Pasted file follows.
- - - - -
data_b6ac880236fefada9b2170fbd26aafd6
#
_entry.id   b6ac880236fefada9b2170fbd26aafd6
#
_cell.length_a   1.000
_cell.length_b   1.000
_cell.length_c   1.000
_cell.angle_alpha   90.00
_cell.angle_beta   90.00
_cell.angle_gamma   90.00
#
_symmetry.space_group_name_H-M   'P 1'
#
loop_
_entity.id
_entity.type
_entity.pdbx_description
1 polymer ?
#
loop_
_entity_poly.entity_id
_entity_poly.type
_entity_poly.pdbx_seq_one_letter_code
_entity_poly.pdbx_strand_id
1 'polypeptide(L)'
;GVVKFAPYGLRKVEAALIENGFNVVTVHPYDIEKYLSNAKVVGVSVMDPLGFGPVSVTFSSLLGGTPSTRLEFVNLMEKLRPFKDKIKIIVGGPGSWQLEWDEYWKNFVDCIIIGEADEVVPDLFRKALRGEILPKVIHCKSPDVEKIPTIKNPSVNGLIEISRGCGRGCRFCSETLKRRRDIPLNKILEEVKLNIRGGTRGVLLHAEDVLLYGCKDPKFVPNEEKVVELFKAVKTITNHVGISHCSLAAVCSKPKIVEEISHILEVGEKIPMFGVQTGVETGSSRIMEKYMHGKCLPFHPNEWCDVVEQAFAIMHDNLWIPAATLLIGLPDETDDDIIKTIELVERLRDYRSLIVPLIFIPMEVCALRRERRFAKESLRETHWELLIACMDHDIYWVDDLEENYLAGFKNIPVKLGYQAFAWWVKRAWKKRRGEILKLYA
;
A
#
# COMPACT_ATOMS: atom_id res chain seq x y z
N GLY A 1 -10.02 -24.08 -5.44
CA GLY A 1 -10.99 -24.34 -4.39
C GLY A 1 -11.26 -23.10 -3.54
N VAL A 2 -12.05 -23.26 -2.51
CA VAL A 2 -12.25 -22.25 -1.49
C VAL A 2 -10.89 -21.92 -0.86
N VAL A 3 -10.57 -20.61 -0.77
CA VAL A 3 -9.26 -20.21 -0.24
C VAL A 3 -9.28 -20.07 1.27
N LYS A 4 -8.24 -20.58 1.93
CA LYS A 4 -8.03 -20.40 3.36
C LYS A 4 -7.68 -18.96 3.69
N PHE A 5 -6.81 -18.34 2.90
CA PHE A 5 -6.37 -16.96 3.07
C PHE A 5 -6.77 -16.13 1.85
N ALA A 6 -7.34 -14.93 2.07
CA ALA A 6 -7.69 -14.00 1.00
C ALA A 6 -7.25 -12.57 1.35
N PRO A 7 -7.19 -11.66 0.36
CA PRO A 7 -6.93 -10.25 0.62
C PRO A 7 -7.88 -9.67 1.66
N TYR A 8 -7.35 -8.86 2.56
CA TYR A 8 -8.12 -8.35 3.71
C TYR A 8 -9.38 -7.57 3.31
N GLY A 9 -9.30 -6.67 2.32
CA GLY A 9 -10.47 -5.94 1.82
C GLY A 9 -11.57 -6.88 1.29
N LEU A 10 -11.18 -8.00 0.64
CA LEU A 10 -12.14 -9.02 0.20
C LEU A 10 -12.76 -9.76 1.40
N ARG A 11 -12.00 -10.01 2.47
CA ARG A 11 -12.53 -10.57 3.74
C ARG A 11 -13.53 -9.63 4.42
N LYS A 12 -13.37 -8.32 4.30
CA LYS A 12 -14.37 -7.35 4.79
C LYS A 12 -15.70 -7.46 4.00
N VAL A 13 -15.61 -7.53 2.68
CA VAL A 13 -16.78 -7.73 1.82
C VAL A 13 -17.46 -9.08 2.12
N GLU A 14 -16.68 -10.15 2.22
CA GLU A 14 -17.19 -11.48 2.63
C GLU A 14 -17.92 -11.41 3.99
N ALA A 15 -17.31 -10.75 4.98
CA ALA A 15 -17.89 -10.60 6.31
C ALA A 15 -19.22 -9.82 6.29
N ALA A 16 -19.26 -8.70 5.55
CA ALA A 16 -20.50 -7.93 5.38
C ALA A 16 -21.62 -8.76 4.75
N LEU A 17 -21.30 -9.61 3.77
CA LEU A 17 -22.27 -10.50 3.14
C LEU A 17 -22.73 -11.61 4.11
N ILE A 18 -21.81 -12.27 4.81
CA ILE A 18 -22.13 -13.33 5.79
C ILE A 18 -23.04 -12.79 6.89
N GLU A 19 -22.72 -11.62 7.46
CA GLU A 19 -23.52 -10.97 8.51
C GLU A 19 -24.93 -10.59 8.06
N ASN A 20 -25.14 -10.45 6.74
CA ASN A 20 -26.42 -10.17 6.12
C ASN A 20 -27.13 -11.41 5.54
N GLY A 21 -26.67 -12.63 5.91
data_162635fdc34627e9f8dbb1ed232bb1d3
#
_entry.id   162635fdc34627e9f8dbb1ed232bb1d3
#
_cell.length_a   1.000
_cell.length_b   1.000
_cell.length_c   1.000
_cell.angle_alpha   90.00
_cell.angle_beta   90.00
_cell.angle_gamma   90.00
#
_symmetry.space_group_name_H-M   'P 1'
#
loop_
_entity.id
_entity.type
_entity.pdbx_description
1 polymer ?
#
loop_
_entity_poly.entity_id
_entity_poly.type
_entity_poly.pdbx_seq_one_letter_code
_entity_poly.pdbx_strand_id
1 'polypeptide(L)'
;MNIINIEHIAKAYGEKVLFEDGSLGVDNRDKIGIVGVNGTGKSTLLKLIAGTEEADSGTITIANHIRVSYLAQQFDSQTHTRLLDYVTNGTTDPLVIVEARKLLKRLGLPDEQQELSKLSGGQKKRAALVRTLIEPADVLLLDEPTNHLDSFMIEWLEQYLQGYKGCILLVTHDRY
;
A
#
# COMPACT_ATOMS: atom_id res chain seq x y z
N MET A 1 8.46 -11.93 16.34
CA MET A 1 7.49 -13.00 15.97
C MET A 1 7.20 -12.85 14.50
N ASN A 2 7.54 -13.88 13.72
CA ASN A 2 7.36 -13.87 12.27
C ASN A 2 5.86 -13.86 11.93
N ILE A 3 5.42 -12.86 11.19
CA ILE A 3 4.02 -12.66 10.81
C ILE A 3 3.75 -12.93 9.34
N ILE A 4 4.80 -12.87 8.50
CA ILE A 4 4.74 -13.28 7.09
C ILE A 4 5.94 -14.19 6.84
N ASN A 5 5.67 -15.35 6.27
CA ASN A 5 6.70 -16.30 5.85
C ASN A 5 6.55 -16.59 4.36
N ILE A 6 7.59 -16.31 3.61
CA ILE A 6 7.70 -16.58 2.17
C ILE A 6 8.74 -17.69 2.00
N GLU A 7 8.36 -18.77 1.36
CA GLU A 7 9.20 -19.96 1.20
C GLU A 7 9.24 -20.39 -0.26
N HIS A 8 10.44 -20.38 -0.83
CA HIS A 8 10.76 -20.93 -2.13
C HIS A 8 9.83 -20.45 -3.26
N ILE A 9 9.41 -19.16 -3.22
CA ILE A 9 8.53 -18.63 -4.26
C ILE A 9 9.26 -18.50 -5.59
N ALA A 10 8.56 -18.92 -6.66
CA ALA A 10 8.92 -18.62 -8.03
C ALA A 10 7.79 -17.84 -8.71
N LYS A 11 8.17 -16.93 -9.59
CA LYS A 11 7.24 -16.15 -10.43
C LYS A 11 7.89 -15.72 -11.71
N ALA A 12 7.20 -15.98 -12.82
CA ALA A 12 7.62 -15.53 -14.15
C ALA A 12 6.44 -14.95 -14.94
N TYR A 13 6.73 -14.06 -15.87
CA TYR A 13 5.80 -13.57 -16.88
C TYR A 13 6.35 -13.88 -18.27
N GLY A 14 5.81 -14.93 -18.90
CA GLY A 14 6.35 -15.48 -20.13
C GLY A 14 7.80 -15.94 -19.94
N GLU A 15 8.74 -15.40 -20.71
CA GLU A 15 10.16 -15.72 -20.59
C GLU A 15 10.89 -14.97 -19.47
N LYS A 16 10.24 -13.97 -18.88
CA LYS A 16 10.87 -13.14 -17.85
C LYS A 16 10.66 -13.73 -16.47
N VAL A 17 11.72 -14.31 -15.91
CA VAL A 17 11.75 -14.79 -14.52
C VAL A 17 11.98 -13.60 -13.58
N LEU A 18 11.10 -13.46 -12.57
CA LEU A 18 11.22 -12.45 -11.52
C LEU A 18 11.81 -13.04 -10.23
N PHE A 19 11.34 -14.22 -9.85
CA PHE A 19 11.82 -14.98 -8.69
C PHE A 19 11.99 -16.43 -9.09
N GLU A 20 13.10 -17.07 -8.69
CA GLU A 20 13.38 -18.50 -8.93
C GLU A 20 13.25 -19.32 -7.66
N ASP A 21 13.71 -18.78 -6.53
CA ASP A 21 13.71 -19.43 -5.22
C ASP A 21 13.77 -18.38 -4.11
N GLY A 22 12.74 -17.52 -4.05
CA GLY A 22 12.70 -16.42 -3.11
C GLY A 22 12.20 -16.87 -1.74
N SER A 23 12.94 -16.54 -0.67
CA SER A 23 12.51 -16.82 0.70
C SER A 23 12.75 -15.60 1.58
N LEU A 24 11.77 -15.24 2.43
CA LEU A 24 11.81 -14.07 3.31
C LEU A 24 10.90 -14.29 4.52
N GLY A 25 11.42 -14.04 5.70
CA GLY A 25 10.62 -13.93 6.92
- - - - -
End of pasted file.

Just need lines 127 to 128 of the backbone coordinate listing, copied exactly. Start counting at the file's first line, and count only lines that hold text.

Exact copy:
C ASN A 2 5.86 -13.86 11.93
N ILE A 3 5.42 -12.86 11.19